These actions can be as simple as eating local food, forgoing meat at some meals, and wearing clothes to last instead of throwing them away after a few outings.
More and more universities are choosing to divest from fossil fuels, but the University of Cambridge is going one step further and decarbonizing its entire portfolio. Just last week, Cambridge announced it will drop its $4.5 billion endowments from fossil fuels and reduce its holdings in companies that emit greenhouse gases.
Canada’s largest bank, the Royal Bank of Canada (RBC), has quietly become the first major financial institution in the country to refuse to fund any oil and gas development in the Arctic National Wildlife Refuge (ANWR) in Alaska.
The Royal Ontario Museum (ROM) today announced the establishment of the inaugural Allan and Helaine Shiff Curatorship of Climate Change. This critical and timely role, the first of its kind at a major Canadian museum, reflects the ROM’s commitment to ground-breaking research and innovative public engagement on one of the most relevant topics of our day.
“At the heart of our strategic plan is the ROM’s commitment to engage with the pressing ideas and issues that define our times,” says Josh Basseches, Director & CEO, ROM. “Whether it is the climate crisis and its impact on humanity and the natural world, loss of biodiversity and habitats, or the cultural impacts of forced human migration, the ROM has a growing role to play in deepening our understanding of the science and providing evidence-based insights to our many audiences. I am tremendously grateful to the Shiff family for their generous gift that supports the ROM’s ability to bring critical insight to our audiences on how human activity is causing our current climate crisis. And equally important, this endowment will inspire people to help create a more sustainable world for future generations.”
Today the Government of Canada delivered the most progressive speech from the throne heard in a generation. The promises made acknowledged the inequalities and vulnerabilities that have been laid bare by the COVID-19 pandemic and spoke to the scale of action needed to confront them. Of course, we’ve heard similar promises before from this government. It is the policy and investment decisions made in the coming months that will determine whether the spirit articulated in this historic speech is turned into meaningful action.
California will ban the sale of new gasoline-powered passenger cars and trucks in 15 years, Gov. Gavin Newsom announced Wednesday, establishing a timeline in the nation's most populous state that could force U.S. automakers to shift their zero-emission efforts into overdrive.
The plan won't stop people from owning gas-powered cars or selling them on the used car market. But in 2035 it would end the sale of all new such vehicles in the state of nearly 40 million people that accounts for more than one out of every 10 new cars sold in the U.S.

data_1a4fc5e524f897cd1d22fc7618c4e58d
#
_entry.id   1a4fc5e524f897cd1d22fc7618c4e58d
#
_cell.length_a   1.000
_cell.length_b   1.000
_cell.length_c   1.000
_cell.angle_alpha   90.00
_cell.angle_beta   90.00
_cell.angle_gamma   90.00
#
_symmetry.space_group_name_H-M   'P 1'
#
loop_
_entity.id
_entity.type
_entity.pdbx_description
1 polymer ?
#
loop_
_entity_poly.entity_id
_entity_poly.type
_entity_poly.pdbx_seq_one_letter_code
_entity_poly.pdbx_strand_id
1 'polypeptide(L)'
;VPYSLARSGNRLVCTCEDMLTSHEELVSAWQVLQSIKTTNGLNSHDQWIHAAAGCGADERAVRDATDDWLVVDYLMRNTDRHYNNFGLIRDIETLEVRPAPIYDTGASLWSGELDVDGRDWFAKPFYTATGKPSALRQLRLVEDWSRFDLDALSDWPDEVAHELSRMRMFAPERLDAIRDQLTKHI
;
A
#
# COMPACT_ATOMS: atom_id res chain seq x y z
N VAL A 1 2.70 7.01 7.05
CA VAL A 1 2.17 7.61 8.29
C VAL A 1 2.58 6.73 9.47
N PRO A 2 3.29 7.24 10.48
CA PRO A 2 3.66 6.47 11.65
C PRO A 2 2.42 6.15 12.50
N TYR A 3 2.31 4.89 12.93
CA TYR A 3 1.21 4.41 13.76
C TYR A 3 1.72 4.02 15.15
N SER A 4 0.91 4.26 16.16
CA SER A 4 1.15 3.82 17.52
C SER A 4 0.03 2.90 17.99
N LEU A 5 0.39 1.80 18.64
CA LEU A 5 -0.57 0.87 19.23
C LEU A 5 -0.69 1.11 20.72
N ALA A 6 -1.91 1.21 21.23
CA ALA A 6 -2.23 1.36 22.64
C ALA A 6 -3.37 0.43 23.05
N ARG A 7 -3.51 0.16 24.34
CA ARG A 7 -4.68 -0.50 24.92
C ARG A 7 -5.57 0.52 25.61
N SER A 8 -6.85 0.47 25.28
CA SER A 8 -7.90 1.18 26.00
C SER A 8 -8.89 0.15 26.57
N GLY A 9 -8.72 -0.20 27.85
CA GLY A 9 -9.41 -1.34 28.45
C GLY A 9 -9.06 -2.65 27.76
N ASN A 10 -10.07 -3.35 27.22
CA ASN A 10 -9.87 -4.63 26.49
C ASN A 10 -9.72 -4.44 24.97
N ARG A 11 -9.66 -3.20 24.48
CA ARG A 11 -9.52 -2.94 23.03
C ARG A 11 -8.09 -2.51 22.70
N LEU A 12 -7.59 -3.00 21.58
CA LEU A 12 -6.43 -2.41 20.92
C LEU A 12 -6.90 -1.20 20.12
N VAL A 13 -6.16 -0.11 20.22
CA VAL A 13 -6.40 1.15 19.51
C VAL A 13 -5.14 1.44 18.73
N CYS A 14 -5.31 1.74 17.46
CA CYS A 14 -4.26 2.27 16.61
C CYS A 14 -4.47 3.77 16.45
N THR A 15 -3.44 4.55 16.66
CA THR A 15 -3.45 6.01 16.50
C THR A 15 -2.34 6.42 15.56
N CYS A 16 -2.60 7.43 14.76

Although rainforests are vital for capturing carbon from the atmosphere, their efficiency hardly compares to that of seagrass. According to the United Nations Environment Program, seagrass can capture carbon an incredible 35 times faster than rainforests.
The only problem is seagrass covers just a tiny percentage of the seafloor—a meager 0.2 percent—and seagrass meadows around the world are declining. Still, even with that little coverage, seagrass is accounting for 10 percent of the ocean’s capacity to store carbon.
Considering the carbon-capturing power of seagrass, a new scheme called Seagrass Ocean Rescue is looking to reverse the trend by seeding coastal waters around the UK to create new seagrass beds.
The Yukon government wants to see more than 4,800 electric vehicles on the road by 2030 as part of its bid to drastically cut the territory’s greenhouse gas emissions, according to its climate change strategy released Sept. 14.
The number of vehicles included in the strategy dwarfs the 22 electric vehicles currently registered in the territory, according to the Yukon Bureau of Statistics, among more than 40,000 cars and trucks registered in total.
To meet this mark, over the next 10 years the government is providing $18.4 million in rebates — including $5,000 for the purchase of an electric vehicle, along with incentives for installing charging stations to keep them going.
Heat from below the Earth’s surface has provided a reliable source of electricity for decades in many countries — but not Canada. Now, several projects underway in western provinces could herald a new era for this untapped resource and offer job opportunities for former oil and gas workers.
Ontario's government had no right to "stick it to" the federal Liberals by forcing gas stations to display anti-carbon tax stickers, a Superior Court judge said Friday as he struck down the law as unconstitutional.
Justice Edward Morgan said Premier Doug Ford and his Progressive Conservative government overstepped in mandating the stickers, saying the Federal Carbon Tax Transparency Act could not be justified under the charter.